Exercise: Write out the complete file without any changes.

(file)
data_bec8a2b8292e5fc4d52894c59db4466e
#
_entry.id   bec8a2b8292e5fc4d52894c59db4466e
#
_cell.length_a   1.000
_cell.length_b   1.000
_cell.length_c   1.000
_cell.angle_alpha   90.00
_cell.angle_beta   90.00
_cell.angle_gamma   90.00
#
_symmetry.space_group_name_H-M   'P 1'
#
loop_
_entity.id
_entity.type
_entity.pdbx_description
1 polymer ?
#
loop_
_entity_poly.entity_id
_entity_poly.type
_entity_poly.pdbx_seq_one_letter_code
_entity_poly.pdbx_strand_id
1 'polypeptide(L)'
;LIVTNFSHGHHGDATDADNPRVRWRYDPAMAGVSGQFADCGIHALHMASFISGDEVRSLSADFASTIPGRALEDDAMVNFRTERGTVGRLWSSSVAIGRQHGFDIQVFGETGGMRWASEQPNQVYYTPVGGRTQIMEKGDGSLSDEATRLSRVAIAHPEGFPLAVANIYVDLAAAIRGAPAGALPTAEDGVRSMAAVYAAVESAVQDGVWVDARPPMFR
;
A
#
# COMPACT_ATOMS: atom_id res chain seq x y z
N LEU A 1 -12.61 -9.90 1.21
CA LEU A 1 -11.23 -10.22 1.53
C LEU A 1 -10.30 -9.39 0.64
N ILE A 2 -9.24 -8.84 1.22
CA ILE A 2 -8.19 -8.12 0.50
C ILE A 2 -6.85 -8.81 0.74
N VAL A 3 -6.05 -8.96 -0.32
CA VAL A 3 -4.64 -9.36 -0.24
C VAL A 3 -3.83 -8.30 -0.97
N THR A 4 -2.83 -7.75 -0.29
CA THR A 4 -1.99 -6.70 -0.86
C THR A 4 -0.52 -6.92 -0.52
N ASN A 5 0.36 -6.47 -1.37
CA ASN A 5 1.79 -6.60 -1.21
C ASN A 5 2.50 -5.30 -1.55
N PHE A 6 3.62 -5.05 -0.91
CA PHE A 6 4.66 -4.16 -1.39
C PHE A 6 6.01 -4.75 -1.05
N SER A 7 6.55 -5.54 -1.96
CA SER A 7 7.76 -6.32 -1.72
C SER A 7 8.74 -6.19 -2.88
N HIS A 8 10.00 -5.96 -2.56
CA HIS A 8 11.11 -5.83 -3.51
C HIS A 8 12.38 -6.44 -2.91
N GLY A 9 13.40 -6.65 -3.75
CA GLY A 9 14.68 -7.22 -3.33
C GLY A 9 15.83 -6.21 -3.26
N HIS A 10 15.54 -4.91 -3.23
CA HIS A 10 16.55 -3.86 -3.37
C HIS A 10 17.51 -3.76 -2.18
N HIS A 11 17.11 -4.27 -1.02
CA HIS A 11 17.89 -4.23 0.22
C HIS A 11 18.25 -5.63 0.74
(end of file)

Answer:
data_bec8a2b8292e5fc4d52894c59db4466e
#
_entry.id   bec8a2b8292e5fc4d52894c59db4466e
#
_cell.length_a   1.000
_cell.length_b   1.000
_cell.length_c   1.000
_cell.angle_alpha   90.00
_cell.angle_beta   90.00
_cell.angle_gamma   90.00
#
_symmetry.space_group_name_H-M   'P 1'
#
loop_
_entity.id
_entity.type
_entity.pdbx_description
1 polymer ?
#
loop_
_entity_poly.entity_id
_entity_poly.type
_entity_poly.pdbx_seq_one_letter_code
_entity_poly.pdbx_strand_id
1 'polypeptide(L)'
;LIVTNFSHGHHGDATDADNPRVRWRYDPAMAGVSGQFADCGIHALHMASFISGDEVRSLSADFASTIPGRALEDDAMVNFRTERGTVGRLWSSSVAIGRQHGFDIQVFGETGGMRWASEQPNQVYYTPVGGRTQIMEKGDGSLSDEATRLSRVAIAHPEGFPLAVANIYVDLAAAIRGAPAGALPTAEDGVRSMAAVYAAVESAVQDGVWVDARPPMFR
;
A
#
# COMPACT_ATOMS: atom_id res chain seq x y z
N LEU A 1 -12.61 -9.90 1.21
CA LEU A 1 -11.23 -10.22 1.53
C LEU A 1 -10.30 -9.39 0.64
N ILE A 2 -9.24 -8.84 1.22
CA ILE A 2 -8.19 -8.12 0.50
C ILE A 2 -6.85 -8.81 0.74
N VAL A 3 -6.05 -8.96 -0.32
CA VAL A 3 -4.64 -9.36 -0.24
C VAL A 3 -3.83 -8.30 -0.97
N THR A 4 -2.83 -7.75 -0.29
CA THR A 4 -1.99 -6.70 -0.86
C THR A 4 -0.52 -6.92 -0.52
N ASN A 5 0.36 -6.47 -1.37
CA ASN A 5 1.79 -6.60 -1.21
C ASN A 5 2.50 -5.30 -1.55
N PHE A 6 3.62 -5.05 -0.91
CA PHE A 6 4.66 -4.16 -1.39
C PHE A 6 6.01 -4.75 -1.05
N SER A 7 6.55 -5.54 -1.96
CA SER A 7 7.76 -6.32 -1.72
C SER A 7 8.74 -6.19 -2.88
N HIS A 8 10.00 -5.96 -2.56
CA HIS A 8 11.11 -5.83 -3.51
C HIS A 8 12.38 -6.44 -2.91
N GLY A 9 13.40 -6.65 -3.75
CA GLY A 9 14.68 -7.22 -3.33
C GLY A 9 15.83 -6.21 -3.26
N HIS A 10 15.54 -4.91 -3.23
CA HIS A 10 16.55 -3.86 -3.37
C HIS A 10 17.51 -3.76 -2.18
N HIS A 11 17.11 -4.27 -1.02
CA HIS A 11 17.89 -4.23 0.22
C HIS A 11 18.25 -5.63 0.74